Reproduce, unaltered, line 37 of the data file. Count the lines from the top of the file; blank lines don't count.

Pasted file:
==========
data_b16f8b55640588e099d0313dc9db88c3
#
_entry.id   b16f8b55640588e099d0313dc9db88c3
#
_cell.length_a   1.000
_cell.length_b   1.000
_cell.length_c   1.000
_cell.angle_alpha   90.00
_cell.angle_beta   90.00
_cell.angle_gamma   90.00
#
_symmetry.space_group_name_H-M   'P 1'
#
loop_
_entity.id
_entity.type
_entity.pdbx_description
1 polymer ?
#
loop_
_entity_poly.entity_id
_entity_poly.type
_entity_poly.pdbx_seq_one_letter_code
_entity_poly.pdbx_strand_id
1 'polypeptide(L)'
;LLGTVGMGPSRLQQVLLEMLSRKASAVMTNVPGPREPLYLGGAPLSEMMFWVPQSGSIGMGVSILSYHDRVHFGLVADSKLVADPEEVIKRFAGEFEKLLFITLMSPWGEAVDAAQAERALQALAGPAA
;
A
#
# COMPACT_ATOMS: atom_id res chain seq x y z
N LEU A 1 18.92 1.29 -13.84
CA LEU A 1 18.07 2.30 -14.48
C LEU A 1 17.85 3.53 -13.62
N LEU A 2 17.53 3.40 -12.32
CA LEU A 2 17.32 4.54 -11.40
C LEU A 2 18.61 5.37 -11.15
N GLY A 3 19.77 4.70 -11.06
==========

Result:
N GLY A 3 19.77 4.70 -11.06